I’ve always wanted to find a boutique grocery store to carry Merlie’s salsa in Chicago. It’s just that good. Maybe a grocer like Gene’s Sausage Shop, Paulina Market or even Harvestime Foods come across this write up and give Merlie’s a try. I’d love to see more people in Chicago get introduced to this amazing salsa.

I wish I could make it out to Albuquerque to meet Merlie in person. However, I feel like her and I are old pals though my regular orders. Once, she suggested I add a jar or two of her Blue Ribbon Green Chile to my order and it was just delicious. More often than not, red and green chile is enjoyed fresh in people’s homes and isn’t available canned. Merlie’s Green Chile helps bring that taste of New Mexico to anyone in the US. I think the green chile probably goes best with chicken, but since my husband is a vegetarian, I’ve held off on buying some in my last order. But wait… I could put it in some cheese enchiladas — what was I thinking?

Merlie’s products are very well packaged. Over all the years I’ve ordered from her, I’ve never had a jar break on me. She jars are well packed, along with a second layer of packing peanuts to make it safely to Chicago.

If you’re not ready to commit to buying an entire case of Merlie’s Blue Ribbon Salsa, don’t fret – she also offers starter packs that include 2 jars of salsa and 2 jars of canned green chile for only $35 which includes shipping. You can also just split a case with a friend or two. Your choices come in Medium or Hot, because there’s no such thing as mild in New Mexican cooking.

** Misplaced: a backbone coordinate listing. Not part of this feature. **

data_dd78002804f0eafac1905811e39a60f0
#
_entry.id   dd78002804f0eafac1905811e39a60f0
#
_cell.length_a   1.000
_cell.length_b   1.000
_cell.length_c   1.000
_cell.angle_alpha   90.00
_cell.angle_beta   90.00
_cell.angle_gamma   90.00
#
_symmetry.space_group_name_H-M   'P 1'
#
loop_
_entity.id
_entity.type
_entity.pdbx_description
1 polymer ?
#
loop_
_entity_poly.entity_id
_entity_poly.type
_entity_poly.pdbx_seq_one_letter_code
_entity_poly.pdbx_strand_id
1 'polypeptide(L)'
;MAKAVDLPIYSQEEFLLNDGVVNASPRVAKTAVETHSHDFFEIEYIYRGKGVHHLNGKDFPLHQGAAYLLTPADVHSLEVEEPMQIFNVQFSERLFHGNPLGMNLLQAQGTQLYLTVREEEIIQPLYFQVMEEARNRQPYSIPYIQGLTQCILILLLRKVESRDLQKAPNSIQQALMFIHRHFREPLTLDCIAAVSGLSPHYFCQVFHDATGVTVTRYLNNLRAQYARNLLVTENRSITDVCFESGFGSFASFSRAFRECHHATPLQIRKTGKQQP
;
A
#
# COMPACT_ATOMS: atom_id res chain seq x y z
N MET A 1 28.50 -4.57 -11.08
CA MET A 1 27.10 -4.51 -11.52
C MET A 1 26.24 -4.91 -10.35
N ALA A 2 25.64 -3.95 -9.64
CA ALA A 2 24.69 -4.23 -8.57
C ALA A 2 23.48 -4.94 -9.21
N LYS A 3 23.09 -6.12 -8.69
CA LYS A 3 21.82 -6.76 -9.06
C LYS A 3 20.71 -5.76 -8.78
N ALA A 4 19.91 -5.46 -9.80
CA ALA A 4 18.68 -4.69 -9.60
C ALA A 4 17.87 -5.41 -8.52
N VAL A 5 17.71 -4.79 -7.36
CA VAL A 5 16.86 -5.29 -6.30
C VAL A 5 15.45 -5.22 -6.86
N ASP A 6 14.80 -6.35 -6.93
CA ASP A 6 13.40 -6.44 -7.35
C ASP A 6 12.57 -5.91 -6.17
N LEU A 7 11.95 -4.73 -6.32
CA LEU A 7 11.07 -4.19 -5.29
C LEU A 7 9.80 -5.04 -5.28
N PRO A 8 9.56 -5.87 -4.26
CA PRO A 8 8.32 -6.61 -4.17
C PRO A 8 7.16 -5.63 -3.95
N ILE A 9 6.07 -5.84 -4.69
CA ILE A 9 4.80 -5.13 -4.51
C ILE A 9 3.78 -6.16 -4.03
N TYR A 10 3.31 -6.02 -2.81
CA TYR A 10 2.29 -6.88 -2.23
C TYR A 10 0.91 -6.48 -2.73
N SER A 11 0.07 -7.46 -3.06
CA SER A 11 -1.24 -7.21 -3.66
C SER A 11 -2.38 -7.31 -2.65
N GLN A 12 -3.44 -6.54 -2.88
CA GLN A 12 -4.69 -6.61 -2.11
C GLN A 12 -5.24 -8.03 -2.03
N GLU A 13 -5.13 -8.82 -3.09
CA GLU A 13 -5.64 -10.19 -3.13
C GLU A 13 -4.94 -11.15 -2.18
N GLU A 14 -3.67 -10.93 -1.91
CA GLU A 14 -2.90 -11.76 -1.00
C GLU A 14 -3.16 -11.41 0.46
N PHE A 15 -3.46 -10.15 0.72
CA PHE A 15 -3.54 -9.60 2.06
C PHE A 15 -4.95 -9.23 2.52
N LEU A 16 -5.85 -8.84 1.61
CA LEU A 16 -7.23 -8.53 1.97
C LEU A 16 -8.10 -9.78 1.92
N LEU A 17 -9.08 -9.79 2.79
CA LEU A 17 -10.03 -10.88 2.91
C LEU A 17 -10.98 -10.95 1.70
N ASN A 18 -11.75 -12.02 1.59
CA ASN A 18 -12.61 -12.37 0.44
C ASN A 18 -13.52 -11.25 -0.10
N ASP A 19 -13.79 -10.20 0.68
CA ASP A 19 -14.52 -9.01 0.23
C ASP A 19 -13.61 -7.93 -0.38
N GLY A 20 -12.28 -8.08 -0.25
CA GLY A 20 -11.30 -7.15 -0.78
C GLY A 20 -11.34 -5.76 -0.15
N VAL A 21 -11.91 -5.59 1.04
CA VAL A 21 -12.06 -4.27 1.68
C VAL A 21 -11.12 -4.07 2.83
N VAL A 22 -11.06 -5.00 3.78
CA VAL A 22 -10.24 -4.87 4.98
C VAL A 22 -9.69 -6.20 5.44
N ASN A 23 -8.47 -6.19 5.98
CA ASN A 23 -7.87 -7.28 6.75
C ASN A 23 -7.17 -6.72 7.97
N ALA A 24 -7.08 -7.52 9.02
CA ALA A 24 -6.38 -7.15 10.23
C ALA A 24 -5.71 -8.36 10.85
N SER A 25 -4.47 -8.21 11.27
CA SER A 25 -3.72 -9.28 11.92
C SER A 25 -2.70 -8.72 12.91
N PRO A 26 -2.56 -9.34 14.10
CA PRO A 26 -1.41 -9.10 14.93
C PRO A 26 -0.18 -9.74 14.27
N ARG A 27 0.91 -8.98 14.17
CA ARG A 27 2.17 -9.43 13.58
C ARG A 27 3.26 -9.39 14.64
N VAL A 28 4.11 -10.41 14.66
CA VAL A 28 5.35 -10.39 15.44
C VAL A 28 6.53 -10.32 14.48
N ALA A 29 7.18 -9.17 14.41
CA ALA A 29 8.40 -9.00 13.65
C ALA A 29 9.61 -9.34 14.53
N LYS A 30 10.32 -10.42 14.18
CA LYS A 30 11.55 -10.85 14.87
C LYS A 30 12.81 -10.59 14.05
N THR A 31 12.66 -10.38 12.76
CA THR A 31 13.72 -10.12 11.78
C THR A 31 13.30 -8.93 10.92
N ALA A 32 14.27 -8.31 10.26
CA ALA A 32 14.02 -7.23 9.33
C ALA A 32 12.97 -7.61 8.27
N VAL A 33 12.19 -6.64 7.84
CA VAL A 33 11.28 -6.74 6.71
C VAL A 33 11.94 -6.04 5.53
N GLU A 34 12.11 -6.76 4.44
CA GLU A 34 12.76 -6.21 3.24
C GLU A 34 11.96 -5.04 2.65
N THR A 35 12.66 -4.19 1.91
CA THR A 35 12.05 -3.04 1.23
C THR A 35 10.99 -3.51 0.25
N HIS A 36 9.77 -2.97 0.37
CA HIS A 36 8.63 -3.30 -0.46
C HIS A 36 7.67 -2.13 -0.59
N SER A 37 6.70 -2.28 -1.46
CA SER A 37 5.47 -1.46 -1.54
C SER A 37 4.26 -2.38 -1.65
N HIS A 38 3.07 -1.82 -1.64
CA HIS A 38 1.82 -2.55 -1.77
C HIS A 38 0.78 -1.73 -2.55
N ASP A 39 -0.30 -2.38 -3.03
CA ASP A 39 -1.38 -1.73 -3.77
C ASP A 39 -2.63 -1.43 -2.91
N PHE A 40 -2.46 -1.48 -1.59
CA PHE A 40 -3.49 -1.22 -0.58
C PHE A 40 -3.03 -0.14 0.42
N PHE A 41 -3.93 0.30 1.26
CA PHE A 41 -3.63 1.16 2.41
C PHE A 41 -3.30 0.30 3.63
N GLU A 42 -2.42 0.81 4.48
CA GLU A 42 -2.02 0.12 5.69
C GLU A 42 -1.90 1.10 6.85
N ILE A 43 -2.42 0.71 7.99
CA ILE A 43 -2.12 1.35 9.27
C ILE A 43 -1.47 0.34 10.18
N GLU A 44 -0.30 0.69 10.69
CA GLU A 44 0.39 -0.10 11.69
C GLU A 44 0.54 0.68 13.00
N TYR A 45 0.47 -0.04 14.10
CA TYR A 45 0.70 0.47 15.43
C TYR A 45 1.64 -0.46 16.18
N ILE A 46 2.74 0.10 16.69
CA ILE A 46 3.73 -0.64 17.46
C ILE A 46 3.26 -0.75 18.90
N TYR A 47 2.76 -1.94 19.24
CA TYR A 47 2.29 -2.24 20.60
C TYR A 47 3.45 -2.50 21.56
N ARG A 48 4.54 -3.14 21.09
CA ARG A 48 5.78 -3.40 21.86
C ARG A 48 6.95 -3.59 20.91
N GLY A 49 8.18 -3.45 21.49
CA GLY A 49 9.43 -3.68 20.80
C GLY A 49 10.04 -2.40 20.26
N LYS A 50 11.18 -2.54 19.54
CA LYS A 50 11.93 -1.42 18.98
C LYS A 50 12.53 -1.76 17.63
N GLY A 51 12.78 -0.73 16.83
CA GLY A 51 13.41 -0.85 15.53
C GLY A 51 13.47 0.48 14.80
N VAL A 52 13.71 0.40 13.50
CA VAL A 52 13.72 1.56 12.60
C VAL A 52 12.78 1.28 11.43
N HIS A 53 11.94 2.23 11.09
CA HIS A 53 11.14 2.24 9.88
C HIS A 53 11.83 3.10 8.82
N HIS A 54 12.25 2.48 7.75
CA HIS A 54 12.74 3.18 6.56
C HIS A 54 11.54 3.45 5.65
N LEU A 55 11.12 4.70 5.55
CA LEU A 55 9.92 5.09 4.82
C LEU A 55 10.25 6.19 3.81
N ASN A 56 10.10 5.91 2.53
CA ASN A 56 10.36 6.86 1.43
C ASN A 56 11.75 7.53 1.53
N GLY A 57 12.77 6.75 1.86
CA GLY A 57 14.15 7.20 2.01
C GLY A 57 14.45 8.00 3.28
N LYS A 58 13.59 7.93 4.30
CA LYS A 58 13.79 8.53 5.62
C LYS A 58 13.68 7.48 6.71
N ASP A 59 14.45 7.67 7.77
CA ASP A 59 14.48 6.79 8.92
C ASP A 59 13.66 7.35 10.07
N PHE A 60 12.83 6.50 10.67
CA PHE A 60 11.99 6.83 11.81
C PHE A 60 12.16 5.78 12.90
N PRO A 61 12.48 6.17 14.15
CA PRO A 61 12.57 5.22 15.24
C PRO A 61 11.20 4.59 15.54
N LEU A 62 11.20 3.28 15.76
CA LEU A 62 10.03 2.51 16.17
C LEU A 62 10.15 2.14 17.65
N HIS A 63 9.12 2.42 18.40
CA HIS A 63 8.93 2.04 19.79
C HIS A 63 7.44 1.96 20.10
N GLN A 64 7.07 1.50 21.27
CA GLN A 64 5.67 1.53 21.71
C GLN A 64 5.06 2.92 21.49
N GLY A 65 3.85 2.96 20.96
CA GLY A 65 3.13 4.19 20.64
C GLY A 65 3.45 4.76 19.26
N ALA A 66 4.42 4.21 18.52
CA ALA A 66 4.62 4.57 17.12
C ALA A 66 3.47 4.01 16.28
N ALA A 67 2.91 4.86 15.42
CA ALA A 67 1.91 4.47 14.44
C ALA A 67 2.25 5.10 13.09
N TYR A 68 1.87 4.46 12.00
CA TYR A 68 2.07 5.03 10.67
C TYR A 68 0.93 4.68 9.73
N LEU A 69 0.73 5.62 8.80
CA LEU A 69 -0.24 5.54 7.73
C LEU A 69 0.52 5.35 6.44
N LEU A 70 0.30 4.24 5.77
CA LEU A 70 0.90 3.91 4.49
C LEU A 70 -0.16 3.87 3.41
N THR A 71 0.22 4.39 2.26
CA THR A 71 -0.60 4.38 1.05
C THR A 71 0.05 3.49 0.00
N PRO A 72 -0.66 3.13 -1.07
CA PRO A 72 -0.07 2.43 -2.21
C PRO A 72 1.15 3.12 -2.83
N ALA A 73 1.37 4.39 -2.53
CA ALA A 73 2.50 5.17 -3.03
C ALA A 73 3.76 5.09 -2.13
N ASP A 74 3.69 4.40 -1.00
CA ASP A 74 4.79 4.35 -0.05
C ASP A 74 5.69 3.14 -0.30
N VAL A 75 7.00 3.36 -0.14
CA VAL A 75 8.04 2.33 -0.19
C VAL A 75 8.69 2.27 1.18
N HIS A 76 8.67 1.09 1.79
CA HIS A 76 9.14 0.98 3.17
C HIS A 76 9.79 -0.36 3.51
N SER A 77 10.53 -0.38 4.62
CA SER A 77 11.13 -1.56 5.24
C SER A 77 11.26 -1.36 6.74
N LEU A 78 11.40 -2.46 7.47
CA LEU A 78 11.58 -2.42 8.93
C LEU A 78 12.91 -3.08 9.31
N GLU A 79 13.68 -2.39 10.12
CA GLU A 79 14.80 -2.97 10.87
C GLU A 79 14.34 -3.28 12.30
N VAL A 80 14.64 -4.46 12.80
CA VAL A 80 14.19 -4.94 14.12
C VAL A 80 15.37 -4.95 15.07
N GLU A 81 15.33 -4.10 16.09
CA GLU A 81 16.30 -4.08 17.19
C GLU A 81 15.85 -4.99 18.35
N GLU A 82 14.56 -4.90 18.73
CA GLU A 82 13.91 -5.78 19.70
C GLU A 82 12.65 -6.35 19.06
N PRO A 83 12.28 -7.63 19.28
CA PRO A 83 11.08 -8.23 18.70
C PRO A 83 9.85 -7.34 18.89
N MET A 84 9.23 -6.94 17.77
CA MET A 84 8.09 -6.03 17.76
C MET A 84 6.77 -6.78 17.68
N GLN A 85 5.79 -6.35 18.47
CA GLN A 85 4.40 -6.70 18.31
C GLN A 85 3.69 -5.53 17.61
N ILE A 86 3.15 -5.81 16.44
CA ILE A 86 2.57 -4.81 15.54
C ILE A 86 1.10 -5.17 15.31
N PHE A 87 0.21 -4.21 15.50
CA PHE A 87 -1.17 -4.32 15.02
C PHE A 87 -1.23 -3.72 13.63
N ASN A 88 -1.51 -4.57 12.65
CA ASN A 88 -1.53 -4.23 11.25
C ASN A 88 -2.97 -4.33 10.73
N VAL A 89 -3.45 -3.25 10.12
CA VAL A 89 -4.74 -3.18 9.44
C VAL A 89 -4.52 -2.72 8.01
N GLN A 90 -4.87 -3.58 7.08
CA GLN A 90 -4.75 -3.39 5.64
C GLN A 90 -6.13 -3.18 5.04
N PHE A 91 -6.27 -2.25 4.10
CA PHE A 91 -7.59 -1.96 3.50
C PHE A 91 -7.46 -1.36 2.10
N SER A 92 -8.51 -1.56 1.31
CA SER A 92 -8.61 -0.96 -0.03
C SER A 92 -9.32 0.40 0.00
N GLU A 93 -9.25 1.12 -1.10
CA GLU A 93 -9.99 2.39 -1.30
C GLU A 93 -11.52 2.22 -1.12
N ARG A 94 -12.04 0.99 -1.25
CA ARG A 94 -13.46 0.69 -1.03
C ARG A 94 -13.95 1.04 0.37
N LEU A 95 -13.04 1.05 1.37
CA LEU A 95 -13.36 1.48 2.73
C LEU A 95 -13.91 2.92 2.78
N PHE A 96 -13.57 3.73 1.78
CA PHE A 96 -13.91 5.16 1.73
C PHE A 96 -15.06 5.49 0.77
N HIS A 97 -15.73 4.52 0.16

Merlie’s Blue Ribbon Chile and Salsa. 888-873-3966.

 

 


2018 Update – unfortunately Bende has closed this location.

Of all the grocery stores I have written about, I probably have been enjoying food from Bende the longest; at least 20+ years. I don’t know who found the place first: my mom or my dad. When I would be in town during college break, I’d drive with my mom to Vernon Hills on a Saturday morning to visit the this sparkling clean and almost sterile Hungarian gem hidden in an industrial park. We’d go inside, pick up smoked Hungarian sausages, smoked tenderloin, paprika, sauerkraut and a case of Croatian Karlovacko beer, then head home. More recently, when I see my dad, there’s often a vacuum sealed package of Bende’s smoked pork tenderloin waiting for me.

As a city dweller for almost as long as I’ve know of Bende’s existence, it has become more difficult to make it to Vernon Hills without investing an entire day which includes mandatory stops at both Par-King in Lincolnshire and Bill’s Pizza in Mundelein. I went online to check Bende’s hours and found they had a storefront in Glen Ellyn. Hmm, I hadn’t written about Bende yet, have never been to Glen Ellyn, and it’s open on a Sunday? It sounded like a perfect Grocery Gal adventure to have with my stepson!